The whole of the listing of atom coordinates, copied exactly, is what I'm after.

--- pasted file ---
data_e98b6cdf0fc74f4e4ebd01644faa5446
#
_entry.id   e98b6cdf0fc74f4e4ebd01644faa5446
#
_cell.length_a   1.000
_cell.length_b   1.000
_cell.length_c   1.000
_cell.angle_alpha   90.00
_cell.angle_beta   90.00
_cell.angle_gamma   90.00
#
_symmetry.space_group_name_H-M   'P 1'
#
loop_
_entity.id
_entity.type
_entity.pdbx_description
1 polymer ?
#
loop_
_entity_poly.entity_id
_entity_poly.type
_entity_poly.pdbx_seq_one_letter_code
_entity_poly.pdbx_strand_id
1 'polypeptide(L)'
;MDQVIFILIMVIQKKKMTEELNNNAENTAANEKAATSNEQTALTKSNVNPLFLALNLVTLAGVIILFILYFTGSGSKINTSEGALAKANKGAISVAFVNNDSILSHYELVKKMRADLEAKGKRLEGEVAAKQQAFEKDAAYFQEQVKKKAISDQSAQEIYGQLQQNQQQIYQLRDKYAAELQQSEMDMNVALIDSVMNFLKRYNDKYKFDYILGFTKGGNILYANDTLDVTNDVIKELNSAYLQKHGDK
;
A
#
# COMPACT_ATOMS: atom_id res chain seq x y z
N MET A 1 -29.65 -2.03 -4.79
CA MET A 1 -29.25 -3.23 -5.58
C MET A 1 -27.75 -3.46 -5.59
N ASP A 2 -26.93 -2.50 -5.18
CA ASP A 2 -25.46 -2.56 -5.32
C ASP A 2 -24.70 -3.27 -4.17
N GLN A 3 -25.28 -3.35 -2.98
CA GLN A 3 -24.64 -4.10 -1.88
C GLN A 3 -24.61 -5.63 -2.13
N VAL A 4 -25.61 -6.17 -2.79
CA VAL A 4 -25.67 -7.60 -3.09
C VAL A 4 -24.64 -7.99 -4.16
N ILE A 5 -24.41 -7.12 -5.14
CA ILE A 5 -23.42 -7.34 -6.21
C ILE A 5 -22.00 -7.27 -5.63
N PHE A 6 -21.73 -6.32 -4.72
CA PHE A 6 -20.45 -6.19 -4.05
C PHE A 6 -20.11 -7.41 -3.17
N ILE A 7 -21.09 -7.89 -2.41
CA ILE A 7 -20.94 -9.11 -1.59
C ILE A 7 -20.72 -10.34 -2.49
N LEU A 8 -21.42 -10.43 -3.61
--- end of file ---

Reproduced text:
data_e98b6cdf0fc74f4e4ebd01644faa5446
#
_entry.id   e98b6cdf0fc74f4e4ebd01644faa5446
#
_cell.length_a   1.000
_cell.length_b   1.000
_cell.length_c   1.000
_cell.angle_alpha   90.00
_cell.angle_beta   90.00
_cell.angle_gamma   90.00
#
_symmetry.space_group_name_H-M   'P 1'
#
loop_
_entity.id
_entity.type
_entity.pdbx_description
1 polymer ?
#
loop_
_entity_poly.entity_id
_entity_poly.type
_entity_poly.pdbx_seq_one_letter_code
_entity_poly.pdbx_strand_id
1 'polypeptide(L)'
;MDQVIFILIMVIQKKKMTEELNNNAENTAANEKAATSNEQTALTKSNVNPLFLALNLVTLAGVIILFILYFTGSGSKINTSEGALAKANKGAISVAFVNNDSILSHYELVKKMRADLEAKGKRLEGEVAAKQQAFEKDAAYFQEQVKKKAISDQSAQEIYGQLQQNQQQIYQLRDKYAAELQQSEMDMNVALIDSVMNFLKRYNDKYKFDYILGFTKGGNILYANDTLDVTNDVIKELNSAYLQKHGDK
;
A
#
# COMPACT_ATOMS: atom_id res chain seq x y z
N MET A 1 -29.65 -2.03 -4.79
CA MET A 1 -29.25 -3.23 -5.58
C MET A 1 -27.75 -3.46 -5.59
N ASP A 2 -26.93 -2.50 -5.18
CA ASP A 2 -25.46 -2.56 -5.32
C ASP A 2 -24.70 -3.27 -4.17
N GLN A 3 -25.28 -3.35 -2.98
CA GLN A 3 -24.64 -4.10 -1.88
C GLN A 3 -24.61 -5.63 -2.13
N VAL A 4 -25.61 -6.17 -2.79
CA VAL A 4 -25.67 -7.60 -3.09
C VAL A 4 -24.64 -7.99 -4.16
N ILE A 5 -24.41 -7.12 -5.14
CA ILE A 5 -23.42 -7.34 -6.21
C ILE A 5 -22.00 -7.27 -5.63
N PHE A 6 -21.73 -6.32 -4.72
CA PHE A 6 -20.45 -6.19 -4.05
C PHE A 6 -20.11 -7.41 -3.17
N ILE A 7 -21.09 -7.89 -2.41
CA ILE A 7 -20.94 -9.11 -1.59
C ILE A 7 -20.72 -10.34 -2.49
N LEU A 8 -21.42 -10.43 -3.61